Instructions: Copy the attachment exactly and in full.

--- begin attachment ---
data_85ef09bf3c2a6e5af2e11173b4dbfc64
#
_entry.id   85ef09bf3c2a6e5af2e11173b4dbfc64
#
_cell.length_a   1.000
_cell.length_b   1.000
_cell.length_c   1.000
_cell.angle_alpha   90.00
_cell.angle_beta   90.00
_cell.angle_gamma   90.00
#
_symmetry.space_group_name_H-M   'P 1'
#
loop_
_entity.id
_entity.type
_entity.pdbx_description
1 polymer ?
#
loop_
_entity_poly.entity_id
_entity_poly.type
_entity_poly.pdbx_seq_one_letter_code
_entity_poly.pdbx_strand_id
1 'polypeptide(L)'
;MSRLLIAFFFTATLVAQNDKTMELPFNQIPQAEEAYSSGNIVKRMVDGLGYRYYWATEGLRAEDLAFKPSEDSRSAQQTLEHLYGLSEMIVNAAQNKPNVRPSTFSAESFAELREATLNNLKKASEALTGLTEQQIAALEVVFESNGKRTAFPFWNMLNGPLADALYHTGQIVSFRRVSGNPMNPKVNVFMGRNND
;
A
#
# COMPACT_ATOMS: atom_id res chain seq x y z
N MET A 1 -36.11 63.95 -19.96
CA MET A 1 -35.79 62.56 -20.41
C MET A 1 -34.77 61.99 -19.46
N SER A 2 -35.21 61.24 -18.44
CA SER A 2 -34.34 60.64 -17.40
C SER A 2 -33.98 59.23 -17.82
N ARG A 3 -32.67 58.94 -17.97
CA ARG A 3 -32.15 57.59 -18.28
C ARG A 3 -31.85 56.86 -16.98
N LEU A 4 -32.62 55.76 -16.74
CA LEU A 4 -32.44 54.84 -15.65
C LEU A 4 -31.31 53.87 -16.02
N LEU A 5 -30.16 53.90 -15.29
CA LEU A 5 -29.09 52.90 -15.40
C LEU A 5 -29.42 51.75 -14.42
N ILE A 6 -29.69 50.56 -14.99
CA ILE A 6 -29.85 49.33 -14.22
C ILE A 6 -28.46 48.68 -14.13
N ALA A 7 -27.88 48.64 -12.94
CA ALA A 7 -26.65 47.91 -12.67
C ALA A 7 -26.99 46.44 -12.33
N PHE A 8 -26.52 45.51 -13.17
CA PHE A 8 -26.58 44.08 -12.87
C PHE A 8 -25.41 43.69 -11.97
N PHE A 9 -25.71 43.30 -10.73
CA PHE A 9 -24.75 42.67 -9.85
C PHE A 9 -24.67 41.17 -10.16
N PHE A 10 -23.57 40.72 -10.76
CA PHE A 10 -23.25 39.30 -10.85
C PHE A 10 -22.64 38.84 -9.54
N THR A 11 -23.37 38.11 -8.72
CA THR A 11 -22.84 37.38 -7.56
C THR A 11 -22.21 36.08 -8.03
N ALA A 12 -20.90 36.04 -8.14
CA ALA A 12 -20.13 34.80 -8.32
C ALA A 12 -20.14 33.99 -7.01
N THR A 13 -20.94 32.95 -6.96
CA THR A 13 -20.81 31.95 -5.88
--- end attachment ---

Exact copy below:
data_85ef09bf3c2a6e5af2e11173b4dbfc64
#
_entry.id   85ef09bf3c2a6e5af2e11173b4dbfc64
#
_cell.length_a   1.000
_cell.length_b   1.000
_cell.length_c   1.000
_cell.angle_alpha   90.00
_cell.angle_beta   90.00
_cell.angle_gamma   90.00
#
_symmetry.space_group_name_H-M   'P 1'
#
loop_
_entity.id
_entity.type
_entity.pdbx_description
1 polymer ?
#
loop_
_entity_poly.entity_id
_entity_poly.type
_entity_poly.pdbx_seq_one_letter_code
_entity_poly.pdbx_strand_id
1 'polypeptide(L)'
;MSRLLIAFFFTATLVAQNDKTMELPFNQIPQAEEAYSSGNIVKRMVDGLGYRYYWATEGLRAEDLAFKPSEDSRSAQQTLEHLYGLSEMIVNAAQNKPNVRPSTFSAESFAELREATLNNLKKASEALTGLTEQQIAALEVVFESNGKRTAFPFWNMLNGPLADALYHTGQIVSFRRVSGNPMNPKVNVFMGRNND
;
A
#
# COMPACT_ATOMS: atom_id res chain seq x y z
N MET A 1 -36.11 63.95 -19.96
CA MET A 1 -35.79 62.56 -20.41
C MET A 1 -34.77 61.99 -19.46
N SER A 2 -35.21 61.24 -18.44
CA SER A 2 -34.34 60.64 -17.40
C SER A 2 -33.98 59.23 -17.82
N ARG A 3 -32.67 58.94 -17.97
CA ARG A 3 -32.15 57.59 -18.28
C ARG A 3 -31.85 56.86 -16.98
N LEU A 4 -32.62 55.76 -16.74
CA LEU A 4 -32.44 54.84 -15.65
C LEU A 4 -31.31 53.87 -16.02
N LEU A 5 -30.16 53.90 -15.29
CA LEU A 5 -29.09 52.90 -15.40
C LEU A 5 -29.42 51.75 -14.42
N ILE A 6 -29.69 50.56 -14.99
CA ILE A 6 -29.85 49.33 -14.22
C ILE A 6 -28.46 48.68 -14.13
N ALA A 7 -27.88 48.64 -12.94
CA ALA A 7 -26.65 47.91 -12.67
C ALA A 7 -26.99 46.44 -12.33
N PHE A 8 -26.52 45.51 -13.17
CA PHE A 8 -26.58 44.08 -12.87
C PHE A 8 -25.41 43.69 -11.97
N PHE A 9 -25.71 43.30 -10.73
CA PHE A 9 -24.75 42.67 -9.85
C PHE A 9 -24.67 41.17 -10.16
N PHE A 10 -23.57 40.72 -10.76
CA PHE A 10 -23.25 39.30 -10.85
C PHE A 10 -22.64 38.84 -9.54
N THR A 11 -23.37 38.11 -8.72
CA THR A 11 -22.84 37.38 -7.56
C THR A 11 -22.21 36.08 -8.03
N ALA A 12 -20.90 36.04 -8.14
CA ALA A 12 -20.13 34.80 -8.32
C ALA A 12 -20.14 33.99 -7.01
N THR A 13 -20.94 32.95 -6.96
CA THR A 13 -20.81 31.95 -5.88